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Can Vitamin B12 Help Reduce Cardiovascular Disease

Published: 2010-11-07 - Updated: 2011-01-25
Author: Manfred

Synopsis: Groups most at risk of Vitamin B12 deficiency are the elderly vegans and vegetarians those who have had gastric surgery and those who abuse drugs and alcohol.

Main Digest

More than thirty years ago Dr Kilmer McCully, a pathologist at Harvard Medical School, identified the link between high homocysteine levels and cardiovascular disease.


It was while studying a group of children who had extremely high levels of homocysteine due to inborn errors of metabolism. These children had suffered from blood clots and strokes, conditions which are normally associated with adults. This led Dr McCully to wonder whether high homocysteine levels were also responsible for adult strokes and atherosclerosis.

High Homocysteine Levels Lead To an Increased Risk of Cardiovascular Disease

Dr McCully concluded that there was a link between high homocysteine levels in the body and cardiovascular disease. And the good news is that he also discovered a simple solution to this problem of high homocysteine. This was a solution that could potential reduce the number of heart attacks and strokes in this group of people. The simple solution was Vitamin B12 therapy.

Unfortunately, cholesterol was big news at the time and Dr McCully's research was ignored. Luckily for us, Dr McCully persevered, and now over thirty years later, the medical profession is starting to take notice.

How Vitamin B12 Helps Lower Homocysteine Levels

The food we eat contains 20 amino acids, one of which is methionine. Methionine breaks down into SAMe, which in turn breaks down into homocysteine, among other things. The body then uses Folic Acid and Vitamin B12 to help recycle the homocysteine back into methionine. For those that are deficient in either of these vitamins, the bad news is that the recycling cannot take place and levels of homocysteine build up in the body.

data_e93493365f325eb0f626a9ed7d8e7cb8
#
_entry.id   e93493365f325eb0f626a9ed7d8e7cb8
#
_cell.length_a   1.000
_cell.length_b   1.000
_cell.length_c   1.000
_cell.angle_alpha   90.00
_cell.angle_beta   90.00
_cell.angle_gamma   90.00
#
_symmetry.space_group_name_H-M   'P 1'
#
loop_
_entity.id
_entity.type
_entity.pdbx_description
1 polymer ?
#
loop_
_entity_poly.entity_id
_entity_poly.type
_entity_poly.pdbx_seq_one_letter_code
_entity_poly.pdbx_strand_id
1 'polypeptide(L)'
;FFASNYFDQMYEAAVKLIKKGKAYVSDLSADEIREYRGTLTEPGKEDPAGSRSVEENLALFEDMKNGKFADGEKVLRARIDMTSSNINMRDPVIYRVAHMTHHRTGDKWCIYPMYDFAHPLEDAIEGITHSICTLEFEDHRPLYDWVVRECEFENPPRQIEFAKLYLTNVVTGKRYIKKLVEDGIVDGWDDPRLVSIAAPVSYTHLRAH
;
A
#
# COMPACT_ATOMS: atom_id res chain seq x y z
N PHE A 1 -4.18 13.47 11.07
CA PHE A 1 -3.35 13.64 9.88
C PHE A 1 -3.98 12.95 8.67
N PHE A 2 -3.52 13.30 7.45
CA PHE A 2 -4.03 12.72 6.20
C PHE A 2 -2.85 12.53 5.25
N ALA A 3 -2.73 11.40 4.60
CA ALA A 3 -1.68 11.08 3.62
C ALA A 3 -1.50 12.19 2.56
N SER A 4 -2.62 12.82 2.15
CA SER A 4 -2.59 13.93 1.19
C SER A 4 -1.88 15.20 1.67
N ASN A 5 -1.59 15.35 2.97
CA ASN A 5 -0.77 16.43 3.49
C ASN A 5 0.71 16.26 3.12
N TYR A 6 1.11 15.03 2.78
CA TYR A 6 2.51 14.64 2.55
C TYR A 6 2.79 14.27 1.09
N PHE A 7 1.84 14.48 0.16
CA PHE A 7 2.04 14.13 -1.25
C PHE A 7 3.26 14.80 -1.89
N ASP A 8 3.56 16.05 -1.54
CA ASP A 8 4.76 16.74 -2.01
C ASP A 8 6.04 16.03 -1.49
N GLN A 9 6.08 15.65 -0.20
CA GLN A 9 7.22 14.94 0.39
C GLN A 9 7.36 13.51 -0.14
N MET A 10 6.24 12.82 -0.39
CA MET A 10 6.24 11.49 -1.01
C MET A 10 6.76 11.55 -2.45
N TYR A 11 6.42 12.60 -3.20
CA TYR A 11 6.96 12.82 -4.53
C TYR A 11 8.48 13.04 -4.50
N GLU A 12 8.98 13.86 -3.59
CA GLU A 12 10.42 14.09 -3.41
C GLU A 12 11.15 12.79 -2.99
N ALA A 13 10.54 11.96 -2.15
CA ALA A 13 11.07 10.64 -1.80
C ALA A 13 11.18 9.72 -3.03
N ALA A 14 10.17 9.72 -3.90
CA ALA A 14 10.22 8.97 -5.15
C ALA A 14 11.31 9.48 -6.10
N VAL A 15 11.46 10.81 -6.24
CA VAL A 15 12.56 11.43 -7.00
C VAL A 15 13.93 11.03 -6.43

High levels of homocysteine are very bad news because they cause blood vessels to lose their elasticity. This means that it is harder for the blood vessels to dilate. This then causes the blood vessel lining to be damaged. This in turn allows cholesterol and other substances to stick to the inner lining of the blood vessels, leading to atherosclerosis. This is a known risk factor for stroke, heart attack and blood clots.

Vitamin Therapy (B12, B6 and Folic Acid)

Luckily there is a cheap and easy way to lower homocysteine levels. This is via Vitamin B12, Vitamin B6 and Folic Acid therapy. Many doctors are aware of the Folic Acid link, but many do not realize the importance of also including Vitamin B12, which is essential to Folic Acid assimilation. Just using Folic Acid will reduce homocysteine for some people but it doesn't work very well. Adding B12 and B6 is the solution. So if your homocysteine levels are high you should ensure that your doctor tests your Vitamin B12, B6 and Folic Acid levels. An MMA test is the most accurate for testing B12 levels.

Who's at Risk

The groups most at risk of Vitamin B12 deficiency are the elderly, vegans and vegetarians, those who have had gastric surgery and those who abuse drugs and alcohol. Some prescription and over the counter drugs can also lead to B12 deficiency.

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Cite This Page (APA): Manfred. (2010, November 7). Can Vitamin B12 Help Reduce Cardiovascular Disease. Disabled World. Retrieved September 23, 2021 from